Therefore, everyone is scrambling; brands and agencies are creating in-house production teams, production companies are having to become more creative and move upstream while working directly with the brands, influencer networks are being utilized as cheap and easy content, and engagement sources and procurement groups are being bombarded with requests to on-board new vendors and make sure the brand’s dollars are being spent in the most prudent and productive manner.

While the thought of changing up an opaque, antiquated process may be difficult for some to digest, every brand, agency and production company should have the ability to bid EVERY project regardless of size, receive bids from qualified production resources (internal, external, agency, direct, etc.), and see each phase of the production process in real time – including the bids and the firms placing them.

Here’s why: Transparency levels the playing field.

Agencies, production companies and in-house teams should ALL have access to the estimated $100 billion in creative, content production work that occurs each year.  As in other industries, supply and demand can be efficiently managed with technology and data. With a transparent platform managing thousands of vendors and creative projects while also providing synchronized bid data for the client to review and make a purchasing decision, clients are able to select the right vendor for the right project and get the best value.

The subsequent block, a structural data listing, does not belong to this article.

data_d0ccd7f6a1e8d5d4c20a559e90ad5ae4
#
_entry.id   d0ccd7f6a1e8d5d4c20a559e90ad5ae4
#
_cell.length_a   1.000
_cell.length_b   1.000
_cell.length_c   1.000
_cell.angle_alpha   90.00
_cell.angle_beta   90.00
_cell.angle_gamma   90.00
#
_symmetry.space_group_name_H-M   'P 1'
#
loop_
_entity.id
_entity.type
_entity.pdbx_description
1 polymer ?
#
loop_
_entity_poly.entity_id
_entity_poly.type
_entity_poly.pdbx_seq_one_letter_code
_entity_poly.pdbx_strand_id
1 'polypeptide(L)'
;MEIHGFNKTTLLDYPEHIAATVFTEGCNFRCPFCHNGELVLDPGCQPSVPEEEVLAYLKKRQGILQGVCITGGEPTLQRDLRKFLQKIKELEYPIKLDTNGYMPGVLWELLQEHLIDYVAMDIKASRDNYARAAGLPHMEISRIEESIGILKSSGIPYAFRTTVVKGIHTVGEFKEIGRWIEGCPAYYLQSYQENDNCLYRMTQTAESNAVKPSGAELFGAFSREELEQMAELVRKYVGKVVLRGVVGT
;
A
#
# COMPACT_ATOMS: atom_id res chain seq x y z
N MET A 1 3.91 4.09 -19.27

Transparency creates efficiency and cost-savings

Brands need options that will allow them to get the job done in the most cost-effective way. When competition is introduced into the mix, price is driven down. If a vendor knows a competitor is offering the same services at a lower price, they may be inclined to lower their cost of services to match.

Transparency also eliminates suspicion and gives full insight into what you’re actually paying for. Look at it this way; wouldn’t you want to know exactly where your money is going, why it costs what it does and if there’s a cheaper option? Having an understanding of the different costs and approaches from production partners helps to educate marketers on what is truly possible with each creative approach.

Transparency builds trust. Adding a layer of transparency to the content creation process builds trust and leads to better working relationships between all parties involved. When brands have full visibility into the entire production process, it prevents them from asking questions later. More importantly, at the end of the day, brands want to work with partners they can trust. If you can prove your agency or production company is trustworthy and reliable, brands will more inclined to work with you on their next project, and the one after that.

All in all, transparency is just a part of the story. It’s not a single solution, but rather a core tenant of a highly functioning and fair marketplace. Sure, everybody wants efficiency, scale, speed and better results, but this cannot be achieved in an opaque system. While transparency adoption will be a slow transition I look forward to eventually working in an ecosystem where supply and demand can be brought together in an environment that is competitive, open and efficient.

This article was originally posted here

David Mason
ABOUT THE AUTHOR | David Mason